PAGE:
if there is not an entry for the second node server in the local node server database of the first node server or the credentials of the second node server do not pass the checking step, requesting an update of the local node server database from a master node server database on a master control server; and
determining whether to route the data through a secure tunnel adapter based on a result of the checking step.
29. The computer code of claim 28, further comprising code for, if the master control server is inaccessible, allowing the first node server to authenticate the second node server using credentials of the second node server that have not passed the checking step.
30. The computer code of claim 28, further comprising code for, if the master control server is inaccessible, allowing the first node server to authenticate the second node server using a digitally signed certificate previously received from the master control server.
31. The computer code of claim 28, further comprising code for modifying address information associated with the data to route the data through a selected one of the one or more networks.
Description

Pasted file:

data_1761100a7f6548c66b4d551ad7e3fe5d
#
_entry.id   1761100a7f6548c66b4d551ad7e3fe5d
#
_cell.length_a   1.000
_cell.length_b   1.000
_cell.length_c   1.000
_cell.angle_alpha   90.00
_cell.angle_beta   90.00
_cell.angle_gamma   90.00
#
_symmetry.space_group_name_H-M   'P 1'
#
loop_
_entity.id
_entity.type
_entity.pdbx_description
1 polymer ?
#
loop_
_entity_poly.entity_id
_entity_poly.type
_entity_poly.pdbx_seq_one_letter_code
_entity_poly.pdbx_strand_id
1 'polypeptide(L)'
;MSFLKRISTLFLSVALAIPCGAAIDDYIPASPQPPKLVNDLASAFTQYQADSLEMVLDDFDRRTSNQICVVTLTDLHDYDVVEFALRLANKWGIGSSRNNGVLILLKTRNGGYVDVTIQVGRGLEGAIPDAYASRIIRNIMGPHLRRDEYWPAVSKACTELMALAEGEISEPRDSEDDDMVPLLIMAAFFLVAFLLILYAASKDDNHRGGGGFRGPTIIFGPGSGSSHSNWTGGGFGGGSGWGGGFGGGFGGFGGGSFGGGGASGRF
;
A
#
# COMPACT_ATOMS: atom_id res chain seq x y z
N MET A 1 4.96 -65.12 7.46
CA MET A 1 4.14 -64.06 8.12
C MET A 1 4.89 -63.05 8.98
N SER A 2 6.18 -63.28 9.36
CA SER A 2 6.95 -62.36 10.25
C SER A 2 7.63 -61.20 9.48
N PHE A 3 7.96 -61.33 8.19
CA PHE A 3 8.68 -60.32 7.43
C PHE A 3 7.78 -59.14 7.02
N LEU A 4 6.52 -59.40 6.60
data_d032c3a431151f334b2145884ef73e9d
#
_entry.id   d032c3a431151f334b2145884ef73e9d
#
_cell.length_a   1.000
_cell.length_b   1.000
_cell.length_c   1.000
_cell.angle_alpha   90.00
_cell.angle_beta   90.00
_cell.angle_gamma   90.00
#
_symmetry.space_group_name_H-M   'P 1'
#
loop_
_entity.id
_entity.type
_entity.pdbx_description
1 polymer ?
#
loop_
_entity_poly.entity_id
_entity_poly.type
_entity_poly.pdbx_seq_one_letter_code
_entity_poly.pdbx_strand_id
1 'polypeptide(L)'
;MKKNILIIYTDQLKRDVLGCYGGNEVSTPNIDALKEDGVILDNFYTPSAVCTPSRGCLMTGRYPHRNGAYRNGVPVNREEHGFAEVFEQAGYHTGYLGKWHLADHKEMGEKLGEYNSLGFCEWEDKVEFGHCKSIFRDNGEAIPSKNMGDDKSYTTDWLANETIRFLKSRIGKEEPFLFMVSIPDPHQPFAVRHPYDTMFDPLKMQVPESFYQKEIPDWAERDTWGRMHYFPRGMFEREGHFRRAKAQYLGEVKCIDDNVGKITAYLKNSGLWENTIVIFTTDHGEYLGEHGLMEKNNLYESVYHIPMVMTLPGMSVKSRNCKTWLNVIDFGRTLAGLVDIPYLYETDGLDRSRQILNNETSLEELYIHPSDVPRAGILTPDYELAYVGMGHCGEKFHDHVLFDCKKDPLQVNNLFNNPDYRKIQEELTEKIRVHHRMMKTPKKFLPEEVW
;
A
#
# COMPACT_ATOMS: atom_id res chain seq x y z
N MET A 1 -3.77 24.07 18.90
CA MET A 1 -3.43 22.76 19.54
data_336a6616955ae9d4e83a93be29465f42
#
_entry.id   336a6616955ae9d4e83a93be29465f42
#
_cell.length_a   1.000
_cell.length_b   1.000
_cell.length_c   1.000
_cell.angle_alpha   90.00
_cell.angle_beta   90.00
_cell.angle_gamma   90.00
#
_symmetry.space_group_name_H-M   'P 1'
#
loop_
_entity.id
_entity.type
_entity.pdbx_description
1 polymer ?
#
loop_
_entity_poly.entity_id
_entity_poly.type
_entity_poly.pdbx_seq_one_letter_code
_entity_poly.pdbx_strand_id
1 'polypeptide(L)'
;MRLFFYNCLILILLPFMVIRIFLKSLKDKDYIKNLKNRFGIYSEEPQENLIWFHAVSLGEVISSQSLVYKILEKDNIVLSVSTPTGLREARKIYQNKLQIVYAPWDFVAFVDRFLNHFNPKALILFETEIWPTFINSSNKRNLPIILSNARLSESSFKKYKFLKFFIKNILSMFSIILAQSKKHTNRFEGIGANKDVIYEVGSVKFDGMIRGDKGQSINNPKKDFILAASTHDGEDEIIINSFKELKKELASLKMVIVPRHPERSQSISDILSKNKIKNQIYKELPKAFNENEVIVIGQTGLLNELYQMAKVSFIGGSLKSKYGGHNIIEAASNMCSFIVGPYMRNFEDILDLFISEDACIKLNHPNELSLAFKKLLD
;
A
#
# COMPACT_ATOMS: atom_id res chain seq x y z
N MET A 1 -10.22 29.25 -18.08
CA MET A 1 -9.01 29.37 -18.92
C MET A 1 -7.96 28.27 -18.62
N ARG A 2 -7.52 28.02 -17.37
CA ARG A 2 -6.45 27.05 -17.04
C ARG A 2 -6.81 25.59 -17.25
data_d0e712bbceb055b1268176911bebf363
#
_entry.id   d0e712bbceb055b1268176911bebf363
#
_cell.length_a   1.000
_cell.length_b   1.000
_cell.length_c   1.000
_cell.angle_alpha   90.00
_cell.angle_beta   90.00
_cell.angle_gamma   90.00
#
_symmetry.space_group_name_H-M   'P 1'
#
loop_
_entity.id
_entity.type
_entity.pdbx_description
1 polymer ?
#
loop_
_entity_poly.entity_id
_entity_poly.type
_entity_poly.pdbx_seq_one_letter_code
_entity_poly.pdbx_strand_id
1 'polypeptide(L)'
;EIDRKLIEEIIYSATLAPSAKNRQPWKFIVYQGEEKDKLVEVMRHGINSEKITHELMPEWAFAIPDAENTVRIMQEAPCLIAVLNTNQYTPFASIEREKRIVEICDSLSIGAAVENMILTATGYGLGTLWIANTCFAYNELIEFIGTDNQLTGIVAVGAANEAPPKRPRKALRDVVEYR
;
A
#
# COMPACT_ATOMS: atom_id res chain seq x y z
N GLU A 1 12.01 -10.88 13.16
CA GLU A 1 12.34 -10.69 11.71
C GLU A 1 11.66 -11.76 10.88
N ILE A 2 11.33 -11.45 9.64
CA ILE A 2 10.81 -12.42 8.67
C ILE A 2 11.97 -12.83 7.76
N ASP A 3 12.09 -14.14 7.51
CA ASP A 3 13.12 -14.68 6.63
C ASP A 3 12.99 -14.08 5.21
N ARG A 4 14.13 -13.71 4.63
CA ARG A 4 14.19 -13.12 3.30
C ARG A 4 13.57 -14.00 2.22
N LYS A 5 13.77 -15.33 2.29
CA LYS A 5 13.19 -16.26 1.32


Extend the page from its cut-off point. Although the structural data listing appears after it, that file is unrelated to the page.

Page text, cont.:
[0001] This application claims the benefit of U.S. Provisional Application No. 60/351,545, filed Jan. 23, 2002.

BACKGROUND OF THE INVENTION

[0002] 1. Field of the Invention

[0003] The present invention relates generally to management of network data communications and specifically to a method and system for automatically and opportunistically configuring and operating secure network topologies and secure communications in dynamic data communications topologies.

[0004] 2. Related Art

[0005] Conventionally, setting up and managing secure communication between nodes in a data communications network requires the manual configuration of each individual node. However, the logistics of manually configuring each node can become quite burdensome when the number of nodes is large, different entities control each node and the possibility of software heterogeneity exists. The burden increases when more than one network is utilized and devices need to be configured to communicate over such networks either preferentially or in parallel.